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12AX7 Plate Resistors


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6/2/1999 11:09 PM
Jim L. 12AX7 Plate Resistors
Hey All,  
 
Does anyone know how I can calculate the gain of a 12AX7 tube stage?  
 
I have seen 100k plate resistors used often, is there a reason for this?  
How does this affect the sound if you have one amp running 300 volts B+ and another running 400 B+ but with a 100k plate resistor? If I increased the 100k to 300k on a Ebb of 300 volts would I lower the amplification factor?  
 
Also, for maximum gain, would you ground the Cathode? or have a network of a 15k, 100uf,...like used in the McTube. What is the purpose of the capactior, shunting AC to ground? This would provide more gain, correct?  
but why not just send the cathode directly to ground?  
 
I'd apprecaite any help, I'm trying to rework my preamp tubes a bit for a different style of overdrive.,...  
 
Thanks!  
Jim
 
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6/2/1999 11:33 PM
Bruce

If you increased the plate voltage from 300vdc to 400vdc with the 12AX7 and the 100K plate load resistors, you will also increase the current through the tube.  
If you then adjusted the current back down through the tube by changing the bias voltage and (or) the cathode bias resistor, you'd change the voltage on the plate again from lack of current flow through the tube and plate load resistor and consequent voltage drop through that very same plate load resistor!  
Cause and effect.  
If you took that same tube and stuck a 300K plate load resistor in it, the plate voltage would drop considerably. Less current would be the result again.  
Like a balance beam scale.  
There is a method to this madness and a balance must be achieved in order to get the right amount of idle current, plate voltage and voltage gain.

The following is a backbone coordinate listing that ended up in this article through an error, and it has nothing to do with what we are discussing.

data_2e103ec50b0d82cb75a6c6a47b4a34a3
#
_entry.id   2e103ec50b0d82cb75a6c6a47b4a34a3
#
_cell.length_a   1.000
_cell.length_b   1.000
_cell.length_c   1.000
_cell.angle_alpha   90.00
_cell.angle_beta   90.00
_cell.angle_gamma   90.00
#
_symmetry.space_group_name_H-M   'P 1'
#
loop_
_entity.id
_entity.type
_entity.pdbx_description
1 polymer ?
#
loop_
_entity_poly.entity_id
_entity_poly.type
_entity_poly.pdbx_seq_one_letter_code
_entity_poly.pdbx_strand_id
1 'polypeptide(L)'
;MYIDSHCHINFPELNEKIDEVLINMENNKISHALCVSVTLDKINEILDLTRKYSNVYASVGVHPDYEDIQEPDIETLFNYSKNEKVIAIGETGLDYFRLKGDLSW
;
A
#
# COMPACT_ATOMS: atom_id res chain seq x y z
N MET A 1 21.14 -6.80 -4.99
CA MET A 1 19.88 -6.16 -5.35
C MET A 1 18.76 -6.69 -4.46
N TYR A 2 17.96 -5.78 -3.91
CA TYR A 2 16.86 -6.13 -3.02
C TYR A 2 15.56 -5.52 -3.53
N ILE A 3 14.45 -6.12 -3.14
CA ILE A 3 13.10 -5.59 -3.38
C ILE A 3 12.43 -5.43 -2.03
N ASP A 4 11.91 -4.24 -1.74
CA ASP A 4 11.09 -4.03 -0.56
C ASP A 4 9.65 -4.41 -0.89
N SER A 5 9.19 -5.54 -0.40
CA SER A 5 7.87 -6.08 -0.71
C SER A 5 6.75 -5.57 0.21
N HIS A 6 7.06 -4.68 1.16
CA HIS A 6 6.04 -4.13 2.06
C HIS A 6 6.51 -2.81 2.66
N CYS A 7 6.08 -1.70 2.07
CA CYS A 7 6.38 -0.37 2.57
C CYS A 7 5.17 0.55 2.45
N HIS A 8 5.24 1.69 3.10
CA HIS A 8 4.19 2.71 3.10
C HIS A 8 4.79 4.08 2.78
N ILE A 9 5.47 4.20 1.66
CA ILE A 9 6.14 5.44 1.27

I guess you could have max gain and a very flat frequency response with a grounded cathode 12AX7, if it had it's grids controlled by a variable negative -3v bias voltage supply.  
But since that's a drag, the obvious solution is to self bias them with a cathode resistor and get most of the gain back by bypassing the cathode resistor and subsequent negative feedback with a big old capacitor who's reactance is less then 1/10 of the DC resistance of the bias resistor! Whew!  
Your example 15K and 100uF cap = < 1Hz, but the 15K sets a low current idle point to swing the AC around.  
All the AC freqs above a few Hertz are at ground anyhow with a big bypass cap.  
To a point, you could VERY loosely figure the gain by dividing the plate load resistor value by cathode resistor and multiplying that by the efficiency of the tube.  
Not terribly accurate but fun to mess with.  
100k/1k5*(.50)= gain of about 33...  
220K/2K7*(.50)= gain of about 41... etc.  
Loose and dirty.  
Bruce  
Mission Amps
 
6/3/1999 12:02 AM
Richie

I'm glad Bruce explain all that.There are posts about the difference in headroom with different voltages, and brown sound with less. But you can run into problems, if you try to change the cathode resistor to get more gain, it will work to a point,as with the plate resistor.As Bruce said.there has to be a balance.Like a tetter totter, you can get some terrible sounds from changing the cathode resistor too much. It will sound like a metallic blown speaker.There are some on here that have put in switchs to change the bypass cap and resistor used. I would think too that if its a lower plate voltage you can get by with a 1/2 watt resistor.But to go above 350 you should use a 1 watt resistor. Look at the archives on some of the Marshall mods for alot of changes and tries. Depending on the amp and circut it will have a big impact on how it sounds. [Richie]